●      What is and what is not covered by your premium: You’ll also want to investigate the strength and reputation of each company, and that they possess the correct licenses to offer this product. Contact your state insurance department to verify your findings or to dig deeper into a company about which you have questions.

6.     Learn to watch the rates. Start by checking with the state insurance department to see how your state regulates premium increases among LTCI providers, and then conduct a bit of research in the major carriers you’re considering and evaluate their respective histories of raising rates for this coverage.

7.     Try to avoid solely relying on Medicare or Medicaid to pick up the tab for you long term care. While Medicare pays for a small amount of certain nursing home costs, if you want to qualify for Medicaid — as Medicaid does cover long term care, albeit in a typically-less-than desirable home — you’ll need to spend down your assets until you reach the poverty line to qualify.

8.     Many long term care insurers, just as with medical insurers, will choose not to cover preexisting conditions. Before you begin developing the difficulties often associated with older age, it’s a good idea to buy LTCI as young as possible, ideally around age 50. The NAIC also warns that many LTC insurers use age 60 as an automatic trigger to increase your rates, so be sure to check on those rules, too.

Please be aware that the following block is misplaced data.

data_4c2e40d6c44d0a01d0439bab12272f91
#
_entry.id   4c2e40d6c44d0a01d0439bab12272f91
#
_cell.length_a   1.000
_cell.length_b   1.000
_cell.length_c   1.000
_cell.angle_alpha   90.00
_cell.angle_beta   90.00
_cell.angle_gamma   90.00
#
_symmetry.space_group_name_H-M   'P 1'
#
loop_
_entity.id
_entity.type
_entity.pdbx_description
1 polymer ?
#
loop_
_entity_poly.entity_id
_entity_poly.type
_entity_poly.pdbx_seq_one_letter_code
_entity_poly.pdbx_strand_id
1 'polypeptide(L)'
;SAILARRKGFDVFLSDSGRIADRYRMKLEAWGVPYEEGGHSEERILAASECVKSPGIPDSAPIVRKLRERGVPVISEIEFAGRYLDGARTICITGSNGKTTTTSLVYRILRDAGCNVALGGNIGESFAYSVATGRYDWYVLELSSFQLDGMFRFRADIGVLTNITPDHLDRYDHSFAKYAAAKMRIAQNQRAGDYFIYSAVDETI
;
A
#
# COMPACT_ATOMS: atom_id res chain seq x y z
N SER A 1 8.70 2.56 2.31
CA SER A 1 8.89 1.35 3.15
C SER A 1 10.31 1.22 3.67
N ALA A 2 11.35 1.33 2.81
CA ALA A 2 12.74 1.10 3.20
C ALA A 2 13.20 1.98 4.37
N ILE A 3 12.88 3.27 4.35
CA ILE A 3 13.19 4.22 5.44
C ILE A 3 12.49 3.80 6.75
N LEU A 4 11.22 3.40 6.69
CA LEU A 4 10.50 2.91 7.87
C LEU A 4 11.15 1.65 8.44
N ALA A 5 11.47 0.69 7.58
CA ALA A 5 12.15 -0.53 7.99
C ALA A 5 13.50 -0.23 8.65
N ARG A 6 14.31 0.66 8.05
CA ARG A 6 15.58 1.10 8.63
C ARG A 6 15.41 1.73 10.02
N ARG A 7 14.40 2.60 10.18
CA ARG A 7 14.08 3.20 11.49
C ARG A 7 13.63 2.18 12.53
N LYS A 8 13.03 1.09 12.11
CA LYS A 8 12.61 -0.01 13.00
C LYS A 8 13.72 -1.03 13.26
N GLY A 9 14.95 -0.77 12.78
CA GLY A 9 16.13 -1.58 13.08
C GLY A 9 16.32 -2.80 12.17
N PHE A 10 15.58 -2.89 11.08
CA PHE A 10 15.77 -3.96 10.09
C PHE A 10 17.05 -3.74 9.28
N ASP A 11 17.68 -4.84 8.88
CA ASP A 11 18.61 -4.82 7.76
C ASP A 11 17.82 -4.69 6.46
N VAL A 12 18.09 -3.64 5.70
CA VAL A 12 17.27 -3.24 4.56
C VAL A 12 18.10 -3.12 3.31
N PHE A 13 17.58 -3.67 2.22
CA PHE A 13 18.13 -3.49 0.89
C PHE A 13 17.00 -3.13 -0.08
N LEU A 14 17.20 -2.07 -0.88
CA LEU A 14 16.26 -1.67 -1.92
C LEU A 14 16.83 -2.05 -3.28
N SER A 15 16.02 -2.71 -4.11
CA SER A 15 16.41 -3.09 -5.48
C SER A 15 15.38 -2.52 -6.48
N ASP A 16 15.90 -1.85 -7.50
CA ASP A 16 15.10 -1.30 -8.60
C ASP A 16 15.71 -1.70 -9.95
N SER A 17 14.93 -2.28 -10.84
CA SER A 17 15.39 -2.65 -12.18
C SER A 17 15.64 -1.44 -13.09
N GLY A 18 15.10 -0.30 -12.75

9.     Remember that if you purchase a qualified long term care insurance policy, your premiums will receive tax breaks, and furthermore, the benefit payments are also tax-free.

10.  When you purchase LTCI, the insuring company should send you your policy. Be sure to read this policy carefully and make certain you understand its contents in their entirety. You may also elect to add an inflation protection option to your policy. This option periodically increases your benefits levels without you having first to provide evidence of insurability.

The decision to purchase a long term care policy is one that should not be entered into lightly. This is why working with a reputable agent or advisor who represents quality insurance carriers is so important. But these tips offered by the NAIC should get you started thinking about your LTCI need and desires — and whether it fits into your retirement plan. Read through all the above tips, give them some good thought, and then take this list with you when you meet with your financial advisor.




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DISCLOSURE: Investment advisory services are offered through Gretchen Stangier, Inc. DBA Stangier Wealth Management (“Stangier Wealth Management”), an investment advisor registered with the U.S. Securities and Exchange Commission. Stangier Wealth Management only offers investment advisory services where it is appropriately registered or exempt from registration and only after clients have entered into an investment advisory agreement confirming the terms of engagement and have been provided copies of the firm’s ADV Part 2A brochure and Part 3 documents.